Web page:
April 30, 1998
Harvard
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The Joy of Boxing

Joy Liu studies government by day, delivers hard right hooks by night

By Ken Gewertz

Gazette Staff

Joy Liu leans forward in her chair -- lunges is more like it.

"You know what I really hate?" she asks. "In women's lacrosse and field hockey, you have to wear a skirt. What's up with that? I know it's tradition, but, come on, get over it."

When it comes to sports, Liu '99 is about as nontraditional as you can get. As president of the Harvard Boxing Club, she can be found most afternoons in the Malkin Athletic Center trading hooks and jabs with other pugilists, male and female.

What's more, she's a titleholder. This February, she won the New England Golden Gloves championship in the women's lightweight (139 lbs.) novice division.

A government concentrator and Eliot House resident from Cheshire, Conn., Liu has always loved demanding, "hard-core" sports -- basketball, rugby, martial arts, snowboarding. As a child, she idolized her older brother and would rather hang out with boys than girls.

"I was totally a tomboy growing up. My mom had to pay me a nickel to get me to put on a dress."

In grade school, gym class was her favorite. "You didn't have to do anything, just play."

Even as a child she was a fighter, scrapping with classmates, especially those who made racial taunts.

"Then, around the sixth or seventh grade, I mellowed out. I'm a normal girl now, but I still like doing guy stuff."

In general, Liu's parents have supported her athletic interests, although they have always insisted that academics must come first. "I think my mom wished I was a more traditional Asian girl, but my dad was really supportive. He came to all my basketball games and track meets. He even came to practices."

At Harvard, Liu has not gone out for a varsity sport because she feels it would be too great an investment of time. She is, however, a regular participant in pickup basketball games and serves as a referee in intramural sports.

It was while climbing the stairs to the fourth-floor basketball courts at the Mac that she became fascinated by the door marked "Harvard Boxing Club" and decided to check it out. That was a little over a year ago. She is now one of about 10 female members of the club, three or four of whom come regularly to daily practice sessions.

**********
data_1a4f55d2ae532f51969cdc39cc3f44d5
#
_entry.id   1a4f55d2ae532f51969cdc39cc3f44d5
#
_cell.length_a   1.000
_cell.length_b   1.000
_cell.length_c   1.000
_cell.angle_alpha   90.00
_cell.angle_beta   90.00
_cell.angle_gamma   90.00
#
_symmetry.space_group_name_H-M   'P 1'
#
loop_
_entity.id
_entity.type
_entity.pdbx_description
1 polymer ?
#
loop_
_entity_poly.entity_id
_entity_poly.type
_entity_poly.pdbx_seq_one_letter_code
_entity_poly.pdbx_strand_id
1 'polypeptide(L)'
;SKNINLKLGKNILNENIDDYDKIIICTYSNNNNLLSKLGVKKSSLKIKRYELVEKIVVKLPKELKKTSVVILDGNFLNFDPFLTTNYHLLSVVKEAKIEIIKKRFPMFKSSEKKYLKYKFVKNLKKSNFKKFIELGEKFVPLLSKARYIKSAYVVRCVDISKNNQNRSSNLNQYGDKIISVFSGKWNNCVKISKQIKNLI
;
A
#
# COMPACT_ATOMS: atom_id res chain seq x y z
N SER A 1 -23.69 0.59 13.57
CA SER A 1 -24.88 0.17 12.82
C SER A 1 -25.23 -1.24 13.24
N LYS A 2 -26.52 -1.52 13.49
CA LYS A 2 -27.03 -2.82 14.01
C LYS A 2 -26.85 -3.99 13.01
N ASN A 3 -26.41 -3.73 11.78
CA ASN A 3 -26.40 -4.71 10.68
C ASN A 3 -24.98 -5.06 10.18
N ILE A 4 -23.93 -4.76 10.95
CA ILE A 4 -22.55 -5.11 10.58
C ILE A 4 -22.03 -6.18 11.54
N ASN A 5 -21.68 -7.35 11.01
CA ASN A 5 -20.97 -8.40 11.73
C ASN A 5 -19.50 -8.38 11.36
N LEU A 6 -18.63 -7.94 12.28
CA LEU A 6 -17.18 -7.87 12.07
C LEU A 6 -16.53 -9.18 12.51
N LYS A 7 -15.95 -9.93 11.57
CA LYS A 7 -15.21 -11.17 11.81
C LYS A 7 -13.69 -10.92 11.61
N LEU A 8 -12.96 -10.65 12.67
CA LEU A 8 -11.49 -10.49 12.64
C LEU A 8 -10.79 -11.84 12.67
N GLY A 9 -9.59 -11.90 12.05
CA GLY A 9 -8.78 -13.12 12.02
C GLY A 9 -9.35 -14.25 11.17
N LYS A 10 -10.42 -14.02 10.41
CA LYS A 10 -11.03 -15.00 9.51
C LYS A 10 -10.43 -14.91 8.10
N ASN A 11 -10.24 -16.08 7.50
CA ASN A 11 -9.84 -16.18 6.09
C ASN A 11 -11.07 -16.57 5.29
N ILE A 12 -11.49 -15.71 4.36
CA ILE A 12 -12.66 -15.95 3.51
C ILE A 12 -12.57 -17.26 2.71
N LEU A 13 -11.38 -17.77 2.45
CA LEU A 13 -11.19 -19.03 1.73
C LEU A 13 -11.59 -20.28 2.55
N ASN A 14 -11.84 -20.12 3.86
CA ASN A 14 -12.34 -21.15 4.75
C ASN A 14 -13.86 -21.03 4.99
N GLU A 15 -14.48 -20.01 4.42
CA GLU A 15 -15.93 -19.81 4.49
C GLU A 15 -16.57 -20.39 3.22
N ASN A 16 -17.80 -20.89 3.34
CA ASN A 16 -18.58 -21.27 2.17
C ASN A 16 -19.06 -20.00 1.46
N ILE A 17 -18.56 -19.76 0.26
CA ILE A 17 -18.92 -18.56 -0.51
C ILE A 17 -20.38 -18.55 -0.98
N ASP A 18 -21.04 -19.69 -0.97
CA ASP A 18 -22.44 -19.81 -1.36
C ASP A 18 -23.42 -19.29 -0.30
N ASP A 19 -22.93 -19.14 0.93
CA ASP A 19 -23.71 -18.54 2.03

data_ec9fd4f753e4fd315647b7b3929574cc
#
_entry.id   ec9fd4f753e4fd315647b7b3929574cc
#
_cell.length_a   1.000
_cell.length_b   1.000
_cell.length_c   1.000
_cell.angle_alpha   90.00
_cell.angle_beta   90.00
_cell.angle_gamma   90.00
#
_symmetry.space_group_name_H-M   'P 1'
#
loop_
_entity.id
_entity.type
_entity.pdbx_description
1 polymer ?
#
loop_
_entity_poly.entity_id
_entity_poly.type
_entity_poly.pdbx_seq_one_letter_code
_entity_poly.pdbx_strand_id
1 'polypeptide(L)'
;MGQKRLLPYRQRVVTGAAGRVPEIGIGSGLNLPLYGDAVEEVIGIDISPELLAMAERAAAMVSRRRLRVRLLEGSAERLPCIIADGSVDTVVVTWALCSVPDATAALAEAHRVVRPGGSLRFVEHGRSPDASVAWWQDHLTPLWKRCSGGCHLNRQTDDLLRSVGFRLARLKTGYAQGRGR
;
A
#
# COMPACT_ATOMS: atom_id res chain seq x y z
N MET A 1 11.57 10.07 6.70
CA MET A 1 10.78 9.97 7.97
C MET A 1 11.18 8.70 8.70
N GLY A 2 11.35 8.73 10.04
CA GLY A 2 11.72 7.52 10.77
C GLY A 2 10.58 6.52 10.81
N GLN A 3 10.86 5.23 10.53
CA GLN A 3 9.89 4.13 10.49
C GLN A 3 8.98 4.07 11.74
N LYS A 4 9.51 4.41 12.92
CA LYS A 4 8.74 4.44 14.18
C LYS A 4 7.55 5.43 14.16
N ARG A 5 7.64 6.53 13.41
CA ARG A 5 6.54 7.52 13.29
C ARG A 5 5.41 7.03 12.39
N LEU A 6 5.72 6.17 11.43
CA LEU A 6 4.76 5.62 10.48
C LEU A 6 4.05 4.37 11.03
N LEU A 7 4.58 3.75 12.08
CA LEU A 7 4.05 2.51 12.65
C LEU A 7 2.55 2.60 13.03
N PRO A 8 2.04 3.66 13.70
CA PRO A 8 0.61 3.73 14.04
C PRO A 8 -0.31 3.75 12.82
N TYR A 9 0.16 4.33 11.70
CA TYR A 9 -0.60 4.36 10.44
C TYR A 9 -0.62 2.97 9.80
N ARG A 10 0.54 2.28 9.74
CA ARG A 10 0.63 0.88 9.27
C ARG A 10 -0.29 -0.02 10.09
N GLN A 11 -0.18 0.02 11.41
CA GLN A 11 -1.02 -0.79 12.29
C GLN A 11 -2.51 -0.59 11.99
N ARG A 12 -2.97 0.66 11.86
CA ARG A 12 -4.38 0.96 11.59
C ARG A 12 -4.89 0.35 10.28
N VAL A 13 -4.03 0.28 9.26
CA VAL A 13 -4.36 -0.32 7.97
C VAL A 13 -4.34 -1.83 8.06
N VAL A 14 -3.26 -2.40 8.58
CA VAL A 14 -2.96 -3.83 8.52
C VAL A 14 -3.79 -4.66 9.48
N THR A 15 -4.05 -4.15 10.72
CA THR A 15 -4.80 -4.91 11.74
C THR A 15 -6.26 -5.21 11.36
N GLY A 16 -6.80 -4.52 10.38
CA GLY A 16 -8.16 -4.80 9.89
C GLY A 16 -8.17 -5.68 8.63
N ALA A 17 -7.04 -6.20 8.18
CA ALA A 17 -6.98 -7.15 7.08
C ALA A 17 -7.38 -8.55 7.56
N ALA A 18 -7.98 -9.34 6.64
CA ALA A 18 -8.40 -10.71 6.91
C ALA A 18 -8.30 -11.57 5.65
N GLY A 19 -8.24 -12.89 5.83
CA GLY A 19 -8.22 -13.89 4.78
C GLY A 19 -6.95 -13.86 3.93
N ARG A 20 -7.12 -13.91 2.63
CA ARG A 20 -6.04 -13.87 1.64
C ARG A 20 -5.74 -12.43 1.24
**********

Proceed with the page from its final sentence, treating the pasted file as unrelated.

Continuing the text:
Once she became involved in the club, Liu fell under the spell of its coach, 89-year-old Tommy Rawson, a one-time New England lightweight champ who has coached boxing at Harvard off and on since the 1930s.

"He's the greatest," Liu said. "When people come in, he spends time with them one-on-one, teaching them the groundwork. And if you're having a problem, he can always tell you exactly what you're doing wrong."

Competing in the Golden Gloves in Lowell, Mass., showed Liu how revered Rawson is in the boxing community. "He's like the godfather. Everybody knows this man."

Rawson returns the compliment. "She's a terrific girl. She has the skills and she has the footwork. In the Golden Gloves tournament, she didn't get hit more than two punches in three rounds. She boxed like a champion."

Female boxers at Harvard are nothing new. There have been women members of the Boxing Club for the past 17 years. Rawson said that he was a bit perplexed by their appearance at first and went to then director of athletics Jack Reardon for advice.

"He said to me, 'I'm sure you'll handle it.' So we handled it."

Rawson's approach has remained the same whether he is working with women or men. "My primary purpose is to make sure nobody gets hurt. I teach them to box. I don't want anybody slugging."

Rawson creates equality between sparring partners of different size, strength, and skill level by restricting the kinds of punches the better boxer is allowed to throw. For example, a more experienced boxer may be allowed to throw only left jabs while his opponent can use the full arsenal.

Because she is larger and more skilled than most of the other women in the club, Liu spends the majority of her time sparring with men, who, in most cases, can use everything except a right to the head.

Watching Liu spar with senior Adam Kleinbaum, it is evident that neither boxer is taking it easy on the other. Kleinbaum stalks Liu aggressively while she repeatedly slips under his lead to pummel him with rights and lefts to the body. Both boxers are breathing hard, their plastic mouth protectors protruding beneath their upper lips.

"When I fight guys, I'm really careful because they can hit harder than most girls," Liu said. "But I can hit pretty hard myself. I can make it pop."

Developing the capacity to throw a hard punch, to do damage, is one of the things Liu likes best about boxing.

"It's cool to know you could hurt someone if you wanted to. Women aren't supposed to feel that way, but I bet a lot of them do. They just haven't been told they're allowed to."

Liu is thinking about competing in next year's Golden Gloves in the next category, the open class. But she doubts whether she'll ever turn pro.

"There's just not much money in it, and I wouldn't want to mess up my head."

But in the mean time, the sport is providing Liu with the sort of physical challenge she craves.

"Boxing whips you into shape. It's gotten me to push myself. I've learned more about what my body can do and what it can take. I like to work myself really hard. Otherwise, what's the point?"

 


Copyright 1998 President and Fellows of Harvard College